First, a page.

Troubleshooting Assistance for:

TX FAULT alarm, no output, no MOD O/P VOLTS or CURRENT.
TX FAULT alarm, no output, no MOD O/P VOLTS or CURRENT, with RF Drive Alarm.
VSWR, RF DRIVE, or MOD DRIVE alarms, with transmitter operating normally.
No output, TX FAULT alarm, no MOD IP Volts.
TX FAULT alarm, with transmitter operating normally.
Meters are reading erratic & RF Sensitive.


TX FAULT alarm, no output, no MOD O/P VOLTS or CURRENT.

Probable Defect:  NAA13 Modulator/Power Amplifier.

Future Preventative Maintenance: Notes:
Lightning protection is of critical importance to the P400, due to its single amplifier.  Any lightning protection measures that can be taken, within reason, should be done.  If assistance with lightning protection is desired, contact Nautel’s Customer Service Department for help with transmitter site review. If FETs Q1 and/or Q2 on the PA are defective, then check the associated driver transistors (A1Q1, A1Q2, and A1Q3) as well.  In addition, A3U1 may be defective.  If this IC is not available, it can be removed and pins 2 and 3 of the socket jumpered together as a temporary solution.

TX FAULT alarm, no output, no MOD O/P VOLTS or CURRENT, with RF Drive Alarm.

Probable Defect:  NAA13 Modulator/Power Amplifier, plus Q5 and Q6 of rf driver pwb (A1).

Future Preventative Maintenance: Notes:
Lightning protection is of critical importance to the P400, due to its single amplifier.  Any lightning protection measures that can be taken, within reason, should be done.  If assistance with lightning protection is desired, contact Nautel’s Customer Service Department for help with transmitter site review. Whenever the PA is repaired or replaced, it is critical that the parallel rf drive inductor, L1, be tuned to match the new FETs to the output of the rf driver.  This procedure is found in the handbook for later versions of the P400, or is available from Nautel.  In addition, this procedure requires a current probe, also available from Nautel, if there is not one already at the transmitter site.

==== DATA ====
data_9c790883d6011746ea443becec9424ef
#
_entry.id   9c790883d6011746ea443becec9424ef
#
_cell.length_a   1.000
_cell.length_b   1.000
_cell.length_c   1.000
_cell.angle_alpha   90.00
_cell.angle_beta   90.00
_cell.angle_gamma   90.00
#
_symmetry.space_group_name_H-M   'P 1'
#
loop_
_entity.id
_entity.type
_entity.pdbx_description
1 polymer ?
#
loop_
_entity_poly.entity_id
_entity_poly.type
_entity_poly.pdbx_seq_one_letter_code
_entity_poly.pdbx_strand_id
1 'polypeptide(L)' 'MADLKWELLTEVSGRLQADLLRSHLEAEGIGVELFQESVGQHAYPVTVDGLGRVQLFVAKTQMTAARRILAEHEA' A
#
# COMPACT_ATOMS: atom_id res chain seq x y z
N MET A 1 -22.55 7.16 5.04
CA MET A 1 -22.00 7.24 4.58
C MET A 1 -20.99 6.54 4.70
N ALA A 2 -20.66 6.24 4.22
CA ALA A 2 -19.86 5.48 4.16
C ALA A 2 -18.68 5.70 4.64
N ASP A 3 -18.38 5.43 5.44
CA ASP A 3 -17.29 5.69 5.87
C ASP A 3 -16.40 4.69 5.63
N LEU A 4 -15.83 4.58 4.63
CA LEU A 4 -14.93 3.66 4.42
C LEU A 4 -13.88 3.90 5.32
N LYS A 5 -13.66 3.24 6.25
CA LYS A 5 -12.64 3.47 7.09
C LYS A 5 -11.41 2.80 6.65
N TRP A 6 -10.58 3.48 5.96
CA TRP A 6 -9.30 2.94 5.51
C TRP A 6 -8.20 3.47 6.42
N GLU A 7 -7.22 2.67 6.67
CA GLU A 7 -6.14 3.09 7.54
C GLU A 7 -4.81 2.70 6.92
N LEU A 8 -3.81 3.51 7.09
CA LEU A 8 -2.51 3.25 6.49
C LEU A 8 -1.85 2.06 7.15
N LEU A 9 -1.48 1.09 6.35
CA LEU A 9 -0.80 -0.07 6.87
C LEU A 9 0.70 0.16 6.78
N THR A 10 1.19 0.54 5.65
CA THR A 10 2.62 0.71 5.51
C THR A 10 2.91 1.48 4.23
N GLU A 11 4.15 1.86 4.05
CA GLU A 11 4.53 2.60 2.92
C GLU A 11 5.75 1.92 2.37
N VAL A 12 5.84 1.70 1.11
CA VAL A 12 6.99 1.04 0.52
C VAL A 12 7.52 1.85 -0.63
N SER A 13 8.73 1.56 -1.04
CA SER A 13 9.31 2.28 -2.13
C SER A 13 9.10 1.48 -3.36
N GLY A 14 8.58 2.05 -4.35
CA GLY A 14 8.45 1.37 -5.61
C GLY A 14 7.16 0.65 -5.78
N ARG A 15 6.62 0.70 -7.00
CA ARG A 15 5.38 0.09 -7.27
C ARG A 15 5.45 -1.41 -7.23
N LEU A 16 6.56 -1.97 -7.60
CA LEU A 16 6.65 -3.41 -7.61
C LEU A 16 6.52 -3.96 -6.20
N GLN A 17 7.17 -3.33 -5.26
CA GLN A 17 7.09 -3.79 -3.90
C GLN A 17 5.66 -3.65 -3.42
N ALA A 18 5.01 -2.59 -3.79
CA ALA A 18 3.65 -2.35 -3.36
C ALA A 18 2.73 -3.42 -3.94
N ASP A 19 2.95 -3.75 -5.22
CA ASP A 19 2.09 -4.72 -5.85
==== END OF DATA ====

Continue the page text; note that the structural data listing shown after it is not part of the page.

VSWR, RF DRIVE, or MOD DRIVE alarms, with transmitter operating normally.

Probable Defect:  U8 and/or U10 of modulator driver pwb (A2).

Future Preventative Maintenance: Notes:
This situation is always associated with power surges or lightning activity.  Again, increased lightning protection is the best defense. The circuits that are driven by U8 and U10 are for monitoring purposes (local and remote alarms) only.  While the situation should be corrected as quickly as possible, there is no harm to the transmitter if it is operating under these conditions.

No output, TX FAULT alarm, no MOD IP Volts.

Probable Defect:  PA Power Supply (A8).

Future Preventative Maintenance: Notes:
AC line protectors, or surge suppressors are the best defense, as this problem is almost certainly caused by surges or transients on the AC power line. Whenever the output of the PA power supply exceeds a nominal 95Vdc, a crowbar circuit (Q1) in the power supply triggers.  Repeated triggering of this circuit will cause failure of either the Q1 FET or the U1 rectifier assembly.

TX FAULT alarm, with transmitter operating normally.

Probable Defect:  No problems, need to adjust fault threshold.

Future Preventative Maintenance: Notes:
No preventative maintenance is required. Fault tolerance pots are located on the interface pwb.

Meters are reading erratic & RF Sensitive.

Future Preventative Maintenance: Notes:
Wipe the face of the meter with a cloth containing a small amount of dish detergent or antistatic spray.

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